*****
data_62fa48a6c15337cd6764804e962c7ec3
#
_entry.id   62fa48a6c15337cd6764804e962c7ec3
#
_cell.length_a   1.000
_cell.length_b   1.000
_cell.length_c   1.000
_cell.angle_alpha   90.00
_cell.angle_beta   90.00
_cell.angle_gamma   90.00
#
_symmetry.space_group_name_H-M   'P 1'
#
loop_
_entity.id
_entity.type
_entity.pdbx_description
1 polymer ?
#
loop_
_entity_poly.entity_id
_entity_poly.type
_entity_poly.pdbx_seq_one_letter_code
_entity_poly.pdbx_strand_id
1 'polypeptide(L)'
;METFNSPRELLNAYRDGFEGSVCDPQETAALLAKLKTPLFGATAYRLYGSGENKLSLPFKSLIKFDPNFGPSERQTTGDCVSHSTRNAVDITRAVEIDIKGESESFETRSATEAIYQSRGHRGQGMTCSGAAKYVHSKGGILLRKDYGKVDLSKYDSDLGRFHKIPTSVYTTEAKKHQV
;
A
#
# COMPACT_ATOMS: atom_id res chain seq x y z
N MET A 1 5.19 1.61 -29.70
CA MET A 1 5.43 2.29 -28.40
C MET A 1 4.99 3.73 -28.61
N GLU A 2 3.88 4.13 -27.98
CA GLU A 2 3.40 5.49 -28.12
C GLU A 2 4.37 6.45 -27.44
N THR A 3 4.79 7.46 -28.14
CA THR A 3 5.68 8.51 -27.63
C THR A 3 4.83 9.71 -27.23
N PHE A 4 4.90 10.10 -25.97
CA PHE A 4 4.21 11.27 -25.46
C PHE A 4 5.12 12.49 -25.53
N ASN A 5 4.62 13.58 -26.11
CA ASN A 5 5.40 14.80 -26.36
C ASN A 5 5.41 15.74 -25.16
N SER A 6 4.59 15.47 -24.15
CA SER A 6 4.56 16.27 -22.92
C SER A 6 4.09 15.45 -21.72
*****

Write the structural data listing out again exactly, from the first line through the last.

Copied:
data_62fa48a6c15337cd6764804e962c7ec3
#
_entry.id   62fa48a6c15337cd6764804e962c7ec3
#
_cell.length_a   1.000
_cell.length_b   1.000
_cell.length_c   1.000
_cell.angle_alpha   90.00
_cell.angle_beta   90.00
_cell.angle_gamma   90.00
#
_symmetry.space_group_name_H-M   'P 1'
#
loop_
_entity.id
_entity.type
_entity.pdbx_description
1 polymer ?
#
loop_
_entity_poly.entity_id
_entity_poly.type
_entity_poly.pdbx_seq_one_letter_code
_entity_poly.pdbx_strand_id
1 'polypeptide(L)'
;METFNSPRELLNAYRDGFEGSVCDPQETAALLAKLKTPLFGATAYRLYGSGENKLSLPFKSLIKFDPNFGPSERQTTGDCVSHSTRNAVDITRAVEIDIKGESESFETRSATEAIYQSRGHRGQGMTCSGAAKYVHSKGGILLRKDYGKVDLSKYDSDLGRFHKIPTSVYTTEAKKHQV
;
A
#
# COMPACT_ATOMS: atom_id res chain seq x y z
N MET A 1 5.19 1.61 -29.70
CA MET A 1 5.43 2.29 -28.40
C MET A 1 4.99 3.73 -28.61
N GLU A 2 3.88 4.13 -27.98
CA GLU A 2 3.40 5.49 -28.12
C GLU A 2 4.37 6.45 -27.44
N THR A 3 4.79 7.46 -28.14
CA THR A 3 5.68 8.51 -27.63
C THR A 3 4.83 9.71 -27.23
N PHE A 4 4.90 10.10 -25.97
CA PHE A 4 4.21 11.27 -25.46
C PHE A 4 5.12 12.49 -25.53
N ASN A 5 4.62 13.58 -26.11
CA ASN A 5 5.40 14.80 -26.36
C ASN A 5 5.41 15.74 -25.16
N SER A 6 4.59 15.47 -24.15
CA SER A 6 4.56 16.27 -22.92
C SER A 6 4.09 15.45 -21.72